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## Chapter 11 Monetary Policy and the Fed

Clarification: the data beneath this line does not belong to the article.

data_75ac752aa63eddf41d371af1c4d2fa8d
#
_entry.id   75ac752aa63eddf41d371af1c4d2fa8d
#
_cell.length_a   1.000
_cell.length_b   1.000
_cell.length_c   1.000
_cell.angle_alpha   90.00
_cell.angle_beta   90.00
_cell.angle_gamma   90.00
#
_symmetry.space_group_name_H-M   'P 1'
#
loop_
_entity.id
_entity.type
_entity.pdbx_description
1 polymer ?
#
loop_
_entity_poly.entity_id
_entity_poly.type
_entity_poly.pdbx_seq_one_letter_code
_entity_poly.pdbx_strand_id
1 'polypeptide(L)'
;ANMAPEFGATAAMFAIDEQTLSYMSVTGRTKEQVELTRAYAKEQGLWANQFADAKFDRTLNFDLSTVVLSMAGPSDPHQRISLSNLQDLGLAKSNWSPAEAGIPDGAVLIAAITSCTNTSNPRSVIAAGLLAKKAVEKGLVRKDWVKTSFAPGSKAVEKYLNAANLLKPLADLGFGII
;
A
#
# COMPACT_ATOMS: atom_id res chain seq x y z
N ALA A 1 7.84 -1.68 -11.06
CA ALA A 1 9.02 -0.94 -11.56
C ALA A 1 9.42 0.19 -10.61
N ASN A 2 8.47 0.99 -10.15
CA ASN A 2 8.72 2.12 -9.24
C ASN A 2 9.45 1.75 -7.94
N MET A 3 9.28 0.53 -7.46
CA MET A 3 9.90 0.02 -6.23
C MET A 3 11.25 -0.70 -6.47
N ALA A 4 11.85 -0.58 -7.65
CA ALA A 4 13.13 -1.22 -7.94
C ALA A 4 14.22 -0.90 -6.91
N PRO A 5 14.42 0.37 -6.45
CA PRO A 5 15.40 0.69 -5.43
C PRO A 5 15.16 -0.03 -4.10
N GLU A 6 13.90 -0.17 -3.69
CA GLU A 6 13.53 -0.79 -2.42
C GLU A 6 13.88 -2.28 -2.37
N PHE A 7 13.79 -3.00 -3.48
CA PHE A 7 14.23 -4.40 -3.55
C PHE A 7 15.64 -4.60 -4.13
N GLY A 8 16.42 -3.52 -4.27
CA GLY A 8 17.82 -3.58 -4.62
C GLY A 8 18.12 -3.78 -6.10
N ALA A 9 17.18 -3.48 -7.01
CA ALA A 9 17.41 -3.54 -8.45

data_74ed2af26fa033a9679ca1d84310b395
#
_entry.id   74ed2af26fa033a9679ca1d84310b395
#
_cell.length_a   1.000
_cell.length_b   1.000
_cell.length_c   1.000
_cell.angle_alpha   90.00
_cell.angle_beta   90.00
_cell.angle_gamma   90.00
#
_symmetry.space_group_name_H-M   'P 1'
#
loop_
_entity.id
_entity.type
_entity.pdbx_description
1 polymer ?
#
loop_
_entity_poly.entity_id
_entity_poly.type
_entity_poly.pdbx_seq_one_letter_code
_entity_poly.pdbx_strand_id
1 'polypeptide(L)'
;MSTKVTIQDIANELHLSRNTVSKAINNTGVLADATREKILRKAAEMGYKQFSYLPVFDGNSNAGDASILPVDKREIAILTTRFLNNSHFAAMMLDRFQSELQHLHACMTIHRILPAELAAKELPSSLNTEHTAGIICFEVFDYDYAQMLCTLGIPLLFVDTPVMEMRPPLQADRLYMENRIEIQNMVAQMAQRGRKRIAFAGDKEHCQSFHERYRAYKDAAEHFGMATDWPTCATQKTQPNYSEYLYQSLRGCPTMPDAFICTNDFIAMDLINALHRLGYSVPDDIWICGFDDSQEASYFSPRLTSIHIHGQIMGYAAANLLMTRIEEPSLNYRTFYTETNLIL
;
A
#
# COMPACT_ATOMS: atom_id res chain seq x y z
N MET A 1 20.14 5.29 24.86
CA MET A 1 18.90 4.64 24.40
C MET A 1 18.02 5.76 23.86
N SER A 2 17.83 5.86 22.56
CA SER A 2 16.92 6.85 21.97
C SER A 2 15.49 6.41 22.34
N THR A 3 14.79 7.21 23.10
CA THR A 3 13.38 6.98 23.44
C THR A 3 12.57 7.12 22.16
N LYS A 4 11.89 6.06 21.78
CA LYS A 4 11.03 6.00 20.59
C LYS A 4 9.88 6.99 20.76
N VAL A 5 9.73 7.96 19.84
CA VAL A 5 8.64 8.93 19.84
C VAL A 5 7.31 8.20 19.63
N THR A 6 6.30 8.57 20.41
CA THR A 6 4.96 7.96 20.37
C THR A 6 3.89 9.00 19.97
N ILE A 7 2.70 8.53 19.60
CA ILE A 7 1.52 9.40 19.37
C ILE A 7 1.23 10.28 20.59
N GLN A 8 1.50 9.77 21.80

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**1. MONETARY POLICY IN THE UNITED STATES**Learning Objectives • Discuss the Fed’s primary and secondary goals and relate these goals to the legislation that created the Fed as well as to subsequent legislation that affects the Fed. • State and show graphically how expansionary and contractionary monetary policy can be used to close gaps.**1.1 The Goals of Monetary Policy**• The federal reserve act • The employment act of 1946 • The full employment and balanced growth act of 1978 • Federal reserve policy and goals**1.2 Monetary Policy and Macroeconomic Variables**• Policy responses given a recessionary gap. • If the economy is below potential output, the Fed might pursue an expansionary monetary policy, shifting the AD curve to the right to close the gap. • Policy responses given a inflationary gap. • If the economy is above potential output, the Fed might pursue a contractionary monetary policy, shifting the AD curve to the left to close the gap.**2.4 Effects of Changes in the Money Market: Expansionary**Monetary Policy There is a recessionary gap (YP-Y1) The Fed buys bonds… LRAS SRAS S1 P2b The gap is closed. P1 P1b AD2 AD1 D2 D1 Y1 YP Thus increasing the money supply The exchange rate falls. S2 S1 S1 r1 S2 E1 r2 E2 D2 D1 D1 M’ M**2.4 Effects of Changes in the Money Market: Contractionary**Monetary Policy There is an inflationary gap (Y1-YP) The Fed sells bonds… LRAS S1 S2 SRAS P1b P1 The gap is closed. P2b AD1 AD2 D1 Y1 YP Thus decreasing the money supply The exchange rate rises. S1 S2 S2 r1 S1 E2 r1 E1 D2 D1 D1 M’ M**2. PROBLEMS AND CONTROVERSIES OF MONETARY POLICY**Learning Objectives • Explain the three kinds of lags that can influence the effectiveness of monetary policy. • Indentify the macroeconomic targets at which the Fed can aim in managing the economy, and discuss the difficulties inherent in using each of them as a target. • Discuss how each of the following influences a central bank’s ability to achieve its desired macroeconomic outcomes: political pressures, the degree of impact on the economy (including the situation of a liquidity trap), and the rational expectations hypothesis.**2.1 Lags**• Recognition lag is the delay between the time a macroeconomic problem arises and the time at which policy makers become aware of it. • Implementation lag is the delay between the time at which a problem is recognized and the time at which a policy to deal with it is enacted. • Impact lag is the delay between the time a policy is enacted and the time that policy has its impact on the impact.**2.2 Choosing Targets**• Interest rates • Money growth rates • Price level or expected changes in the price level**2.3 Political Pressures**• The Fed is insulated from the political process • The degree of independence that central banks have around the world varies • The Fed was created by Congress. Its charter could be altered or even revoked**2.4 The Degree of Impact on the Economy**• A liquidity trap is a situation that exists when a change in monetary policy has no effect on interest rates. • Quantitative easing is a policy in which a bank convinces the public that it will keep interest rates very low by providing substantial reserves for as long as is necessary to avoid deflation. • Credit easing is a strategy that involves the extension of central bank lending to influence more broadly the proper functioning of credit markets and to improve liquidity.**A Liquidity Trap**A liquidity trap exists when a change in the money supply has no effect on the interest rate.**2.5 Rational Expectations**• The rational expectations hypothesis states that individuals form expectations about the future based on the information available to them, and they act on those expectations. LRAS SRAS2 SRAS1 P2 B P1 A AD2 AD1 YP**3. MONETARY POLICY AND THE EQUATION OF EXCHANGE**Learning Objectives • Explain the meaning of the equation of exchange, MV=PY, and tell why it must hold true. • Discuss the usefulness of the quantity theory of money in explaining the behavior of nominal GDP and inflation in the long run. • Discuss why the quantity theory of money is less useful in analyzing the short run.**3.1 The Equation of Exchange**• EQUATION 3.1 • Equation of exchange is the money supply (M) times its velocity (V) equals nominal GDP. • Velocity is the number of times the money supply is spent to obtain the goods and services that make up GDP during a particular time period. • EQUATION 3.2 • EQUATION 3.3 • EQUATION 3.4 • EQUATION 3.5**3.2 Money, Nominal GDP, and Price-Level Changes**EQUATION 3.6 Inflation, M2 Growth, and GDP Growth**3.2 Money, Nominal GDP, and Price-Level Changes**• EQUATION 3.7 • EQUATION 3.8 • EQUATION 3.9 • The quantity theory of money states that in the long run, the price level moves in proportion with changes in the money supply, at least for high inflation countries.**3.3 Why the Quantity Theory of Money is Less Useful in**Analyzing the Short Run The Velocity of M2, 1960-2007 EQUATION 3.10